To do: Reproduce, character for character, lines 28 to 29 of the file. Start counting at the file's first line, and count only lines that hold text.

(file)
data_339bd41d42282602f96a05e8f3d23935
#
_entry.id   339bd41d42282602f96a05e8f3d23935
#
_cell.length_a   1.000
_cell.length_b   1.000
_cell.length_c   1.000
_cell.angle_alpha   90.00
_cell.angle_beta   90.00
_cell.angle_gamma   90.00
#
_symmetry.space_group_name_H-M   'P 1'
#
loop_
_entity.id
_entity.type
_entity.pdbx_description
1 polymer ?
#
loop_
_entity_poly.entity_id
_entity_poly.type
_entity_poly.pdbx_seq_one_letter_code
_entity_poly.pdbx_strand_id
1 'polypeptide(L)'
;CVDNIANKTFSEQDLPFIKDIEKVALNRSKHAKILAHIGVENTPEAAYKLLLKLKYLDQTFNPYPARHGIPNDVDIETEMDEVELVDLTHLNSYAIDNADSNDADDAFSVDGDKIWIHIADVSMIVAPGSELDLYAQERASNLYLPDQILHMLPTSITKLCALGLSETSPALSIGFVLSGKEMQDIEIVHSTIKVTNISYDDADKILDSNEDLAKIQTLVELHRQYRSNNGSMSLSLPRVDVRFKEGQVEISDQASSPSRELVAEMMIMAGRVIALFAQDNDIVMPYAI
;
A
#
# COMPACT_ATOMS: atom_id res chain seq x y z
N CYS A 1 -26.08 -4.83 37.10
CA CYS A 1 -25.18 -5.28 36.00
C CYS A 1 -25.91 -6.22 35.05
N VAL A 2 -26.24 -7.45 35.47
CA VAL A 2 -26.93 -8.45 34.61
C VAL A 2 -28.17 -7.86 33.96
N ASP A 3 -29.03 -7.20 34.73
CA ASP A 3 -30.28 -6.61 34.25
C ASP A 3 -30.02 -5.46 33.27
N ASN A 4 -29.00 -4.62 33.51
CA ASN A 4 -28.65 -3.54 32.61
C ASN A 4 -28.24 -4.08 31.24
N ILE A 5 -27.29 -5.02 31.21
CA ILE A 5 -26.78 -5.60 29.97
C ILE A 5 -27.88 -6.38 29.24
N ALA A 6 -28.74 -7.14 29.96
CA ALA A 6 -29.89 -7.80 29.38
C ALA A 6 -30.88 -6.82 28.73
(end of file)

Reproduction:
A
#